Chronic Disease, NIH, Patient Care, Research

NIH network designed to diagnose, develop possible treatments for rare, unidentified diseases

doctors' tools - smallVertigo, nausea, headache, fatigue, confusion. For years someone close to me has experienced severe and periodic bouts of these symptoms. It’s clear something is wrong and yet, despite countless tests and visits with specialists in cardiology, neurology, ophthalmology, pulmonology, otolaryngology, and immunology, no one has been able to figure out what that something is. At one of his last appointments – to the great disappointment of this patient and (perhaps even more so) his worried and frustrated wife – my loved one was gently told that he may have to face the very real possibility that he’ll never get a definitive diagnosis.

Unfortunately, this patient is far from alone: Plenty of people are living with mysterious symptoms that affect their quality of life (or worse), and it’s not uncommon for patients with rare diseases to have waited years for their diagnosis. With this in mind, the National Institutes of Health launched in 2008 its Undiagnosed Diseases Program, a pilot program designed to “provide answers to patients with mysterious conditions that have long eluded diagnosis” and “advance medical knowledge about rare and common diseases.” (Since that time, 600 children and adults have been evaluated, and approximately 100 patients were given a diagnosis.)

Now, the program is being expanded into the Undiagnosed Diseases Network, with the NIH announcing last week that six medical centers – including Stanford – will be joining and contributing local medical expertise. The NIH will work with experts from these centers (including Euan Ashley, MD, PhD, Stanford’s principal investigator) to, as described in a release, “select from the most difficult-to-solve medical cases and together develop effective approaches to diagnose them.” The physicians will “collect and share high-quality clinical and laboratory data, including genomic information, clinical observations and documentation of environmental exposures,” and they’ll “benefit from common protocols designed to improve the level of diagnosis and care for patients with undiagnosed diseases.”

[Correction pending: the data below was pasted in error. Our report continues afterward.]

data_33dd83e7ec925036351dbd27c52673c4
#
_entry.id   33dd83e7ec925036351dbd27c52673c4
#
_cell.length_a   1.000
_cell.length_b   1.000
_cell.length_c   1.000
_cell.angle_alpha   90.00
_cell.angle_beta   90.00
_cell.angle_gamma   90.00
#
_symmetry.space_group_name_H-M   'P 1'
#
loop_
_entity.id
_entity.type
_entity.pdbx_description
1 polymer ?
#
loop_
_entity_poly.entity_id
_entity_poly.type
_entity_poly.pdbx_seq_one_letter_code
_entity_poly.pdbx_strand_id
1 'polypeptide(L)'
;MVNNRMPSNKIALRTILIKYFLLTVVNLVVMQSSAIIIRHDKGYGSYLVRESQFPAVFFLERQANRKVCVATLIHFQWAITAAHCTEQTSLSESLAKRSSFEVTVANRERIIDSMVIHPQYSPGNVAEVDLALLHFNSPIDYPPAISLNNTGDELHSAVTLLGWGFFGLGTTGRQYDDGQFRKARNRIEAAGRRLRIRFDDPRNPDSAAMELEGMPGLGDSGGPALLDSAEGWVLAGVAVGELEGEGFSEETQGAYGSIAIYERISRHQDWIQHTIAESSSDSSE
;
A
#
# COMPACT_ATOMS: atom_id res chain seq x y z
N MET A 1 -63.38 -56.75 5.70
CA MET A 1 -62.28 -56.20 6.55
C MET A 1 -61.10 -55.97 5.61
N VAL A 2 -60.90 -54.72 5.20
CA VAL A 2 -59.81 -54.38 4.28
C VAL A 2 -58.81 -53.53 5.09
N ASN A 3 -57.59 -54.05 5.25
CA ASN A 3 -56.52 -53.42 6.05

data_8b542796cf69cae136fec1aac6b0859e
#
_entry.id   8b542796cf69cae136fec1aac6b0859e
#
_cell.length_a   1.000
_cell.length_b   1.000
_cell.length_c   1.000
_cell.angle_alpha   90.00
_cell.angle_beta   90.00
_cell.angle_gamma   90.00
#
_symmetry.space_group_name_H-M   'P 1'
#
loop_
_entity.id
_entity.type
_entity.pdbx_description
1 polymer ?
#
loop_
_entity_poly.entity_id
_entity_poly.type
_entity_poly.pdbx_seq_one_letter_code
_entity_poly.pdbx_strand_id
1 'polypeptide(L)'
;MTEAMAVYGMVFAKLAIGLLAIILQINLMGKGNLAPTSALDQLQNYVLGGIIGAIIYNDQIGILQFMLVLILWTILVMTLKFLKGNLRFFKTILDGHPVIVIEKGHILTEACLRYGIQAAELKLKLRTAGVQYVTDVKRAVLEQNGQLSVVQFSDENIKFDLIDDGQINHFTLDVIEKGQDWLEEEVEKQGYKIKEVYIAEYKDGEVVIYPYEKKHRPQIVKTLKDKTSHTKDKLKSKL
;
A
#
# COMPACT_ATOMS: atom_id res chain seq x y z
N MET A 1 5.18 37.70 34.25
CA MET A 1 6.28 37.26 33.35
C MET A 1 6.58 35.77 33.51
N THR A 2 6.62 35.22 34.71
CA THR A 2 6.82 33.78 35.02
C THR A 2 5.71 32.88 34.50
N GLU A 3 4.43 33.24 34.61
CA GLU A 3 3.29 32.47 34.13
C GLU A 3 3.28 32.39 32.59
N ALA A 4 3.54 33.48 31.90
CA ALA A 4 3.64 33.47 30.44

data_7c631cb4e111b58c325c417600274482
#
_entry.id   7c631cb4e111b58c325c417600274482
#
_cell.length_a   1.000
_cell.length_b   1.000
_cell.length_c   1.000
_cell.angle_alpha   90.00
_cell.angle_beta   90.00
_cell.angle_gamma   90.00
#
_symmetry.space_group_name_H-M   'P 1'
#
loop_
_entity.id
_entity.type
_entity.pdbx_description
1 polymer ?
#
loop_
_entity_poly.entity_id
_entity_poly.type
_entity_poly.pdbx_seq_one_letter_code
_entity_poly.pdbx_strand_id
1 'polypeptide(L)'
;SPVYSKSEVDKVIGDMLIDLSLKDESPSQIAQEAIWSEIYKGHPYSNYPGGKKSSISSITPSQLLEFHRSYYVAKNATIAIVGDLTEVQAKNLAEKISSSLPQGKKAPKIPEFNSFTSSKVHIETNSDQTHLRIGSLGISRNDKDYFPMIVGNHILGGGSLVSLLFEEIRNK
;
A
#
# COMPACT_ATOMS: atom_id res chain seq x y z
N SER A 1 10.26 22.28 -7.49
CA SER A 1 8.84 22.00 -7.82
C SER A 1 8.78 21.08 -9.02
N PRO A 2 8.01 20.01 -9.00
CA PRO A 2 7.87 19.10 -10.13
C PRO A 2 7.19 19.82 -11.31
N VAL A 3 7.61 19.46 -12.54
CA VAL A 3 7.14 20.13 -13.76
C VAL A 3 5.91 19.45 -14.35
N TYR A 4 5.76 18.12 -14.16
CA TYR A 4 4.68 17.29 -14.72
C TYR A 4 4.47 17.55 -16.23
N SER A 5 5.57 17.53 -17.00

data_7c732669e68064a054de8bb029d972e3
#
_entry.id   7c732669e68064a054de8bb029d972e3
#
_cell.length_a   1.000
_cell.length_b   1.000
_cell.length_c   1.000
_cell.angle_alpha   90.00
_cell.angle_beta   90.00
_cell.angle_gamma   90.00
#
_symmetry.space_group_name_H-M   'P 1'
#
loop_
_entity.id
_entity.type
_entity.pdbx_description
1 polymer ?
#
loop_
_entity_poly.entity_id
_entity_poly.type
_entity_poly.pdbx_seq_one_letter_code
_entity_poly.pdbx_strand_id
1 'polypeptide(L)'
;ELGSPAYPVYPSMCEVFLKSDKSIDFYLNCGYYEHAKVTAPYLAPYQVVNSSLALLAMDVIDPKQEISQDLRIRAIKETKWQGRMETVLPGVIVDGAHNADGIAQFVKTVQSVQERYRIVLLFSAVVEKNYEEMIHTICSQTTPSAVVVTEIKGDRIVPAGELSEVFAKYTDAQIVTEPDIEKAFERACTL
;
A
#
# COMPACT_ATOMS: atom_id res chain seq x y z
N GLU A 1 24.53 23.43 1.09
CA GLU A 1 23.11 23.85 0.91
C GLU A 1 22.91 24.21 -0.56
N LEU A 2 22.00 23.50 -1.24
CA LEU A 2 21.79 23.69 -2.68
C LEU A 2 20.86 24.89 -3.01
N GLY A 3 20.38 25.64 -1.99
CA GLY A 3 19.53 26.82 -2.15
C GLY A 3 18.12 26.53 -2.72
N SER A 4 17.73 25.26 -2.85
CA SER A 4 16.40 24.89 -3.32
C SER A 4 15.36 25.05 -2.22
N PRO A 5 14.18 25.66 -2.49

In our online story on the network and the $7.2 million grant that Stanford received, Matthew Wheeler, MD, medical director for the grant, notes that “Stanford was chosen for our informatics expertise, our experience with clinical interpretation of whole-exome and whole-genome data, and our scientific potential to follow up any lead.” As my colleague Erin Digitale further explained:

The team will use cutting-edge genomics and medical phenotyping techniques to diagnose patients, and will also aim to understand the underlying biology of patients’ conditions so they can generate targets for new therapies, Wheeler said. “We aim to make a deep dive into each patient’s biology,” he added.

By the summer of 2017, each new clinical site is expected to see 50 or more patients per year. Referring clinicians can submit applications on behalf of undiagnosed patients on the program website.

Previously: Using crowdsourcing to diagnose medical mysteries, New search engine designed to help physicians and the public in diagnosing rare diseases and The road to diagnosis: How to be insistent, persistent and consistent
Photo by Adrian Clark